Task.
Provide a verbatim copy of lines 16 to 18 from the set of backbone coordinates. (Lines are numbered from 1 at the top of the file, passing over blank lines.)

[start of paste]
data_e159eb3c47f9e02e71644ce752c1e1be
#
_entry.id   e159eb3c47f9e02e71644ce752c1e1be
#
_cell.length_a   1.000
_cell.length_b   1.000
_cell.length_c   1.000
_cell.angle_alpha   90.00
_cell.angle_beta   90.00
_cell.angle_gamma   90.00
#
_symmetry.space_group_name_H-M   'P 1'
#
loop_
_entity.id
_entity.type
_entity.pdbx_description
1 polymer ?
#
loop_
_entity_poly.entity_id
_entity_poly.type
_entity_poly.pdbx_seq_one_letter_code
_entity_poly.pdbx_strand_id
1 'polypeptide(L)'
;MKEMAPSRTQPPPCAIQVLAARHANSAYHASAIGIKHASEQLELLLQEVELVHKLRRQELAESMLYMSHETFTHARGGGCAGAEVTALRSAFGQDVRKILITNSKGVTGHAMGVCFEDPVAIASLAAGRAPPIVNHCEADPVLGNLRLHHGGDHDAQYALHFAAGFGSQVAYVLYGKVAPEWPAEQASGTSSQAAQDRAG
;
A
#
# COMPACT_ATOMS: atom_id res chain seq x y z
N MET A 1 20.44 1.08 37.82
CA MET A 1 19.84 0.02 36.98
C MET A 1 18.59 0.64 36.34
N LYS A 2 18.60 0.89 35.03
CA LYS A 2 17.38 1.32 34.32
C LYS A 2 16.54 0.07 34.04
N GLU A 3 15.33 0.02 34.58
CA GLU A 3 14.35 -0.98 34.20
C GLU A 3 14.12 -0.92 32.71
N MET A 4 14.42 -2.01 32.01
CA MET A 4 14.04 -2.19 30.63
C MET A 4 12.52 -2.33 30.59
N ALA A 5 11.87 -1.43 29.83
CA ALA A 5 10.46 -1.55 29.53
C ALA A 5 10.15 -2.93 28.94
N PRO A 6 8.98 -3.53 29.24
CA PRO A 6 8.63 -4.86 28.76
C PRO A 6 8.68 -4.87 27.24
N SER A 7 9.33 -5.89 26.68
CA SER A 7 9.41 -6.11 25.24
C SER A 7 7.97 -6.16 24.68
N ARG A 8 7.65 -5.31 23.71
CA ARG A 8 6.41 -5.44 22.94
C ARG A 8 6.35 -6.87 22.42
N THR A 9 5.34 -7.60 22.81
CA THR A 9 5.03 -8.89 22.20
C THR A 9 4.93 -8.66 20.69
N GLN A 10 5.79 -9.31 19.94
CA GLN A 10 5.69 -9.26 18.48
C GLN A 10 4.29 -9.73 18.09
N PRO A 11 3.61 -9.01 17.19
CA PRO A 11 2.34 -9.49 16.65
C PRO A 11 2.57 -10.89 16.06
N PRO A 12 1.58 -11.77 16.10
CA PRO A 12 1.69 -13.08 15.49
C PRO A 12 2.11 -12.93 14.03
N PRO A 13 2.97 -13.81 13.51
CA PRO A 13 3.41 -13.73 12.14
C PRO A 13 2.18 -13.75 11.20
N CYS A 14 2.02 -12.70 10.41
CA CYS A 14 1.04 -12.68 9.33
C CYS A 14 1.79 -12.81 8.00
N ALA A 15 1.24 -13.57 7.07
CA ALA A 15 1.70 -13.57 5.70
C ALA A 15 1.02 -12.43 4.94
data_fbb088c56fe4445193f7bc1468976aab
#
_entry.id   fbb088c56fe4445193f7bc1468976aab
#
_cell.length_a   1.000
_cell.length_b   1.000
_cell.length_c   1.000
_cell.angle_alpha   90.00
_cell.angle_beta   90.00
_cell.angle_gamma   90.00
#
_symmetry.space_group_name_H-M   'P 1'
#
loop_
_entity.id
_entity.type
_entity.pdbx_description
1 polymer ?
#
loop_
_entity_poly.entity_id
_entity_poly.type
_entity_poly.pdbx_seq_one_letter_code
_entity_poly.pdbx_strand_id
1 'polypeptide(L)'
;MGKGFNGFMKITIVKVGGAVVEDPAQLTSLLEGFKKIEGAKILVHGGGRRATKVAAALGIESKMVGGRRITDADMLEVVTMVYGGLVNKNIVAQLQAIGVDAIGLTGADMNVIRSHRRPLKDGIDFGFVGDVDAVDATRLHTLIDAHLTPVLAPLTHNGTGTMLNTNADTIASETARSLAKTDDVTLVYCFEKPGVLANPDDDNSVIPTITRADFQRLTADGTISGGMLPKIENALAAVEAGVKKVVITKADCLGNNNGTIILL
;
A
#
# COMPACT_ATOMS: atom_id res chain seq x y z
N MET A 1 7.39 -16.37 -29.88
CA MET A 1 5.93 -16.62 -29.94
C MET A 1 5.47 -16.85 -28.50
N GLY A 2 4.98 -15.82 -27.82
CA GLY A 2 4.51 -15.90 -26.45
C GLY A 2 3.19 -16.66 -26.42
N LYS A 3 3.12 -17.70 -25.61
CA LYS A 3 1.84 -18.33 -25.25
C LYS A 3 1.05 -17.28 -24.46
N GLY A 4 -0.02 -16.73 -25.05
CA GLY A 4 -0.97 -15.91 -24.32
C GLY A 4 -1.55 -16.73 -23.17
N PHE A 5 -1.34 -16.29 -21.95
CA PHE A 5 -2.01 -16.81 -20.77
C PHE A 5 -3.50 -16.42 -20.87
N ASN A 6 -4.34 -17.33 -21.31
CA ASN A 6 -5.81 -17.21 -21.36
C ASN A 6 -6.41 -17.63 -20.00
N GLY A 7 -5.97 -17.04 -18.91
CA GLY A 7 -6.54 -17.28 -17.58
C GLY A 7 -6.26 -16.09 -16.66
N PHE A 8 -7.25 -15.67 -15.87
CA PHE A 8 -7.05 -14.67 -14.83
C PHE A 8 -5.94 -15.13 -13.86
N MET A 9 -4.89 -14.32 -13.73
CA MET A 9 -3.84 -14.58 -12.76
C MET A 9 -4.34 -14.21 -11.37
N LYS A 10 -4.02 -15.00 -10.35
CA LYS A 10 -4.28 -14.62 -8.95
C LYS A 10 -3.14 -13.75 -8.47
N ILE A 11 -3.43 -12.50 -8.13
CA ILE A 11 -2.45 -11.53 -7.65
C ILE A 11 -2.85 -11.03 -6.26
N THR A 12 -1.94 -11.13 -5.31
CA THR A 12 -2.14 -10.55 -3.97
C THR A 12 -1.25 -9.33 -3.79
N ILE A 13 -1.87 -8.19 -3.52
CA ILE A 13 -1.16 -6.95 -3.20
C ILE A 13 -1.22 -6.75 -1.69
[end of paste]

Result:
_entity.type
_entity.pdbx_description
1 polymer ?